Why Elite Football Speed ​​Was Born on the High School Track | Opinion

Attention, high school football experts. Do you know what many of the top high school football players in the state are doing this week?

They’re preparing for the state championships — the track and field championships.

They get faster (and lift) as you do seven-on-seven and jump up and down the box and lift weights. Much sooner. Running fast is a very useful skill in football. Especially since the distraction offense has taken over the game.

Let’s start with Cody Hagan, the defending champion of the 100-meter and 200-meter sprints, who accepted a football scholarship from BYU. Last season, he ran the 100 meters in 10.52 seconds, which most knowledgeable people in the sport consider to be a true state record.

The Utah High School Activities Association acknowledges the state’s record of 10.47 set in 1981, but it is widely believed to be hand-timed (important on the track) and possibly wind-assisted (another important issue). Roger Buhrley, who has compiled an all-time list for every event in the state, believes Hagen was the fastest.

Hagen missed the first half of the season after undergoing surgery for a sports hernia, but he has run the 100m and 200m with 10.62m and 21.38m. This summer, he will start preaching for his church and then play football (and possibly running) for BYU when he returns. wide receiver, he was voted footballer Reported by Deseret News last fall.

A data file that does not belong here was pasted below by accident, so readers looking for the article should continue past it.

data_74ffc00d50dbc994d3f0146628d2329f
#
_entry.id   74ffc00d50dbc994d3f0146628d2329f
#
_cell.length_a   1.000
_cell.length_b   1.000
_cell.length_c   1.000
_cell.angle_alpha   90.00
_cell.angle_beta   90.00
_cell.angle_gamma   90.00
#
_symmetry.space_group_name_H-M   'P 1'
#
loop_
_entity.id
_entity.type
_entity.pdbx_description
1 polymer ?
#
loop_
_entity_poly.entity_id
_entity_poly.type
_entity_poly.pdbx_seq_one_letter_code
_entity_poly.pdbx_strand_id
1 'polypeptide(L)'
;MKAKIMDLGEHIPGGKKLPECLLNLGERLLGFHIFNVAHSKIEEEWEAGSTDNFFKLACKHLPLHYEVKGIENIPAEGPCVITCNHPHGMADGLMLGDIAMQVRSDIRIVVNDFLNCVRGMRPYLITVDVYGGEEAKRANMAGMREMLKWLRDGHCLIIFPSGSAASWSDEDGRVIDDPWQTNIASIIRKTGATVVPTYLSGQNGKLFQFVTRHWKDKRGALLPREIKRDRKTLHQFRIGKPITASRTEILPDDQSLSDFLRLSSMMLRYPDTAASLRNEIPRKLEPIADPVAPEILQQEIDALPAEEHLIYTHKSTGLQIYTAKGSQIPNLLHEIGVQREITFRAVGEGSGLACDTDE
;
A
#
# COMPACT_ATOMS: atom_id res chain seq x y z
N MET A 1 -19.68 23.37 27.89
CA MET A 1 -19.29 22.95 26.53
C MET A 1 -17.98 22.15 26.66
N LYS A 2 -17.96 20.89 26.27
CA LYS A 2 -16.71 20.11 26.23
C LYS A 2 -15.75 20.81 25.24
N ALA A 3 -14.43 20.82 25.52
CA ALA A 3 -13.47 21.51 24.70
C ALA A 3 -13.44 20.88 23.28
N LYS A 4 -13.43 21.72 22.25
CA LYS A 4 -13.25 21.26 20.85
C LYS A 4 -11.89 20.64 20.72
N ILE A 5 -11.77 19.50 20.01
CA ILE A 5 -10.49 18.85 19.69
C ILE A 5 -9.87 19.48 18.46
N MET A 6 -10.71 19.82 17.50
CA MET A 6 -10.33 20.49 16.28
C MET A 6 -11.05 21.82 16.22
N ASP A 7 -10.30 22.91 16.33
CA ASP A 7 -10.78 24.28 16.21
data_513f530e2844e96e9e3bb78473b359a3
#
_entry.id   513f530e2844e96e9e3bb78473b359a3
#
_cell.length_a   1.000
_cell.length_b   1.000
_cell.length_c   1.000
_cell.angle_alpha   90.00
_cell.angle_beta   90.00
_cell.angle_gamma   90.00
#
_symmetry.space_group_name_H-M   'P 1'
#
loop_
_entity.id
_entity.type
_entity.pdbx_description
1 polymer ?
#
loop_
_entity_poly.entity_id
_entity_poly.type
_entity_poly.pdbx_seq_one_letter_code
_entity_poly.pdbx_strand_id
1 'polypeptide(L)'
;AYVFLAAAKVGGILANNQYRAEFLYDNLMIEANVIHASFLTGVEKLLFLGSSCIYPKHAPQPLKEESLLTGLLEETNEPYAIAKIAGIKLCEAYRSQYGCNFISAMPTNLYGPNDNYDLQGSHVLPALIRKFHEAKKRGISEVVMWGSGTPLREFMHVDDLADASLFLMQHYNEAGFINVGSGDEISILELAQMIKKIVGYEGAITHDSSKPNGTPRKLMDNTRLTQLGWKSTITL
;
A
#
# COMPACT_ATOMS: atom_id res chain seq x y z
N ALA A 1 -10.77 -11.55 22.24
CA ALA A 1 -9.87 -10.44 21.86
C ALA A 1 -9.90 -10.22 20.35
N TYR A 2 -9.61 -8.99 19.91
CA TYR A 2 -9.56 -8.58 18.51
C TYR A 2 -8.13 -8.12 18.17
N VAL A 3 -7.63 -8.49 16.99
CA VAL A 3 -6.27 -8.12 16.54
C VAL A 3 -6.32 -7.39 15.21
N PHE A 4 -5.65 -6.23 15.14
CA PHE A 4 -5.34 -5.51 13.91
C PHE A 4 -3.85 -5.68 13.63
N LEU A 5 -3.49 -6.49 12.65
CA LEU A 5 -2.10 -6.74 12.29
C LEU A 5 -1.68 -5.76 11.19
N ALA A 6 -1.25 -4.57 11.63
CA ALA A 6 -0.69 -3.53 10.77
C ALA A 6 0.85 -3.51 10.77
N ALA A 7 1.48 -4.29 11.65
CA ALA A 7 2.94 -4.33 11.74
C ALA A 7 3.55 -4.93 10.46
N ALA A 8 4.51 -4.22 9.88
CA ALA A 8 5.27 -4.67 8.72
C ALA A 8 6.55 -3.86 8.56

At the beginning of the season, Marcus McKenzieA senior at Pine View High and the son of a former BYU football player, he ran the 100m with a 10.54, the fourth fastest ever for the Utah Prep. It seemed a foregone conclusion that he would break official and unofficial state records this month, but he pulled a hamstring a week ago. He will play football (at wide receiver) and run for BYU.

The same goes for his twin brother Dominic, whose 10.60 last season was the eighth fastest in state history. He graduated early and started preaching for the church before starting his collegiate athletic career at BYU, but it’s easy to wonder what he’d be doing on the track this spring if he competed as a senior. He was the only Utah reserve to finish 21 seconds in the 200m (20.96); (his brother had the second fastest time).

The second fastest sprinter in the state this season is Smith Snowden, a junior at Skyridge High School, who ran the 100 meters in 10.57, making him the sixth fastest ever in Utah sprinter. He’s a first-team all-state cornerback on the football field. He hasn’t decided where he’ll play college ball, but the 10.5 pace has certainly caught the attention of college coaches. His track coach was Cody Fonnesbeck, and 23 years after he did it, he’s still the fourth fastest runner in state history (tied with Marcus McKenzie).

You won’t see Harrison Taggart on the track at Corner Canyon High this week. That’s only because he graduated early for spring football practice at the University of Oregon. Last spring, at 6-foot-1 and 210 pounds, he had a 10.70 in the 100-meter dash and finished second to Hagen in the 100- and 200-meter interstates.